Retracing Steps to Solve Casting Problems

A design riddled with undercuts and sharp little details just screams casting nightmare the moment the CAD file shows up. But sometimes even the most straightforward looking designs can cause real headaches for the caster.

Take for example this three-stone palladium ring design that recently arrived at Jewel-Craft in Erlanger, Kentucky, for casting. It’s a bit unusual, particularly the center setting, which features eight prongs and a raised lip of metal where the stone sits. However, nothing about the design caused alarm.

“It looked like a clear-cut casting when we grew the file on our Envisiontec machine,” says Angie Chesnut, head of casting for Jewel-Craft. “It had some sections that went from thick to thin, which can pose issues with turbulent metal flow [and] lead to investment breakdown, but this piece didn’t raise any red flags.

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“But when we cast the model, the lip of metal that encircles the center stone on the inside of the prongs was full of holes,” she continues. “There was no obvious reason why this would have happened.”

Chesnut had approached the casting as she would any piece with a thick European shank that swirls into thinner sections of metal: She placed a split 4.5 mm sprue at each corner of the bottom of the shank, aiming to feed the thickest sections of the ring first and then flow the metal into the smaller details at the top of the ring. When the first casting failed, she had the CAD department grow a second model and tried again. This time she used a smaller 3 mm split sprue in the same position, but added two 2 mm feeder sprues to the rim of the center stone setting in an effort to feed more metal into the section that had failed in the first attempt. Again, the same problem resulted.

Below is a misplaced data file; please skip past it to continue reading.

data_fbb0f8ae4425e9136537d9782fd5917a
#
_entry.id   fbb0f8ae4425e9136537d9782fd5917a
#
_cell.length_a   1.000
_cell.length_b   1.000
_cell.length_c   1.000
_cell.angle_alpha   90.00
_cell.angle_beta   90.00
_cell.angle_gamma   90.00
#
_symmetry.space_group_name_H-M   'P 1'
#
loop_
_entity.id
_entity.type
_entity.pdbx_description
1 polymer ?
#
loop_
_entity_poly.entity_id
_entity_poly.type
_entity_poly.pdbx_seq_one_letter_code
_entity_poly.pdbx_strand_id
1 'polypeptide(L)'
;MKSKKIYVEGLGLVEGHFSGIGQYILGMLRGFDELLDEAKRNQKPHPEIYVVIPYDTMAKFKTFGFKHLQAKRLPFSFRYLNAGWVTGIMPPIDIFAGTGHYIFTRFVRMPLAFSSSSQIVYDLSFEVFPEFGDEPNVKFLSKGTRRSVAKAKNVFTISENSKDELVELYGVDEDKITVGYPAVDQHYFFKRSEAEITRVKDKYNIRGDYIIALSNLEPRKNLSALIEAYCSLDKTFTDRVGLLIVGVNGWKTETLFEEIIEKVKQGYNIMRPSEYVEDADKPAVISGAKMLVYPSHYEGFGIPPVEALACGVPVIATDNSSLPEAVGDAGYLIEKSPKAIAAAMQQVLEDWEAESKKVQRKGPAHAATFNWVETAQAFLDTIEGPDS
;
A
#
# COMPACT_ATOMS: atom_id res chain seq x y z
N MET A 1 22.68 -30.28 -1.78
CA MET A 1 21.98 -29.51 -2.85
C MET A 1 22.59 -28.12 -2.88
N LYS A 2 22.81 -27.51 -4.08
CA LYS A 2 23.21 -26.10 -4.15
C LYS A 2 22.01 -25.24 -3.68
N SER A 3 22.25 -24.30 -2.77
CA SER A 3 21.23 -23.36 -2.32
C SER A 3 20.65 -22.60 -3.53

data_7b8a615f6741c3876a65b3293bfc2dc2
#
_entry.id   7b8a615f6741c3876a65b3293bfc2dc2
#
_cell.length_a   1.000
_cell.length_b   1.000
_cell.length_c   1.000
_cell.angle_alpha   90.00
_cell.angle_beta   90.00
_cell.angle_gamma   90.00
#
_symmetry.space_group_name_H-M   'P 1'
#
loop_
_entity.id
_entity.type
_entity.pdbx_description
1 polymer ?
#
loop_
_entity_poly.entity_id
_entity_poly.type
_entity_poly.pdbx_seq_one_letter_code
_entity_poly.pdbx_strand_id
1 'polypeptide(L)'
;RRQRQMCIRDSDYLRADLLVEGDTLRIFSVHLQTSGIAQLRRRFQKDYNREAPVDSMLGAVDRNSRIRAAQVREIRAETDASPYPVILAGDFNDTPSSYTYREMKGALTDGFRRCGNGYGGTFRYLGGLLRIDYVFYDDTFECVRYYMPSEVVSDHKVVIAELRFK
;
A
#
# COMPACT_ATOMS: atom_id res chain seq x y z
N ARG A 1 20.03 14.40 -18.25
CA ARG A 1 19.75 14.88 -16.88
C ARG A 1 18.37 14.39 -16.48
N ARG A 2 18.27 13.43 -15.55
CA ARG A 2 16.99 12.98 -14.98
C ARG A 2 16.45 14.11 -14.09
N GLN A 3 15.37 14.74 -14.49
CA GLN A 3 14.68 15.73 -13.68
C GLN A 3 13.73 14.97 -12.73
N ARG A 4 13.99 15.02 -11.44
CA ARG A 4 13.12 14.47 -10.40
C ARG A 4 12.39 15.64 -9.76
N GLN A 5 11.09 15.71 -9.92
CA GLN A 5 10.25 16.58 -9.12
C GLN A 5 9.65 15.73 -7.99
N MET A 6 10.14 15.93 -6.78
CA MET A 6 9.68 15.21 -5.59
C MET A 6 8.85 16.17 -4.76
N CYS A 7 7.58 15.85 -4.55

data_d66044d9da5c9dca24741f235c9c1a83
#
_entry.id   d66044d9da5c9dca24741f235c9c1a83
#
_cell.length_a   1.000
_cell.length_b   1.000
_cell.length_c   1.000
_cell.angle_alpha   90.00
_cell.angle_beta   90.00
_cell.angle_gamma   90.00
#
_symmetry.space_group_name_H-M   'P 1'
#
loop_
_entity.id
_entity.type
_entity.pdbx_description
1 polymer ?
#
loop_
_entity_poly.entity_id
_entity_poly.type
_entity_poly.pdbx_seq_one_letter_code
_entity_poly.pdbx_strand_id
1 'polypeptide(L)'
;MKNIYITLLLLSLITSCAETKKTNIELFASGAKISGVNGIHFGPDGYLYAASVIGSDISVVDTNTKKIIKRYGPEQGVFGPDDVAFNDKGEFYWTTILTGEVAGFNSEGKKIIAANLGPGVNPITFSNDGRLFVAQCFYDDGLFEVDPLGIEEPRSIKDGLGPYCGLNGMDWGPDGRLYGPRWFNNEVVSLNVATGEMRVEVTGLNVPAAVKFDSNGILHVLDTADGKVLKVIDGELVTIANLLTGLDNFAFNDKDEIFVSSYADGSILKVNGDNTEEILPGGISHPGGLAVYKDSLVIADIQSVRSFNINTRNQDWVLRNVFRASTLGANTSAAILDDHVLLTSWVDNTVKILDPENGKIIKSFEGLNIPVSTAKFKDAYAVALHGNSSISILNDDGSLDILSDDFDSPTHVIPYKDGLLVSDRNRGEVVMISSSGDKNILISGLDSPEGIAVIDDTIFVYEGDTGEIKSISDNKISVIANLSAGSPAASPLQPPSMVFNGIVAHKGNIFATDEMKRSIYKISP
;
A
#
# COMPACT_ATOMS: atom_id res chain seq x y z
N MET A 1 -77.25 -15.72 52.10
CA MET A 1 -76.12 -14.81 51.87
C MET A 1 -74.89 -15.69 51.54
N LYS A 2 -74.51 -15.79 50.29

They say the third time is a charm, but Chesnut wasn’t content to continue moving sprues around in hopes that the inner section of the main setting would fill. This time, she approached the project as if she were looking at it for the first time. “I studied the model carefully,” she explains. “I knew there had to be a reason why we were having so many problems with the main setting, and when I held it up to the light, it hit me.”

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When creating the central setting, the designer failed to consistently join the raised lip area to the main part of the setting. “The lip was creating an undercut,” says Chesnut. “Because it wasn’t properly joined to the outer part of the setting, there was no way the metal could flow in and fill it.”

By modifying the CAD file to ensure that the outside and inside of the setting were level and clearly joined with no undercuts, the Jewel-Craft team was confident that it had solved the problem. But just to be sure, they made another major change to their approach.

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“Instead of casting the ring as one piece, as we had tried to do twice, we decided that it would be best to break it apart into two components — the center setting and the shank with side stones — and cast them separately,” says Chesnut. “Once we had pinpointed the design flaw, we felt that it would be best to remove the area that had been giving us problems and cast it alone.”

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They cast the shank using the original 4.5 mm split sprue at each corner, and used a 2 mm sprue on the edge of the setting. The result, finally, was success.

If there’s a lesson to be learned from this project, it’s to always be willing to retrace your steps. “When modifying the sprue system didn’t do the trick, I went back to square one,” says Chesnut. “I could have kept trying to cast it and kept getting failures, but by stepping back in the process, I was able to solve the problem.”

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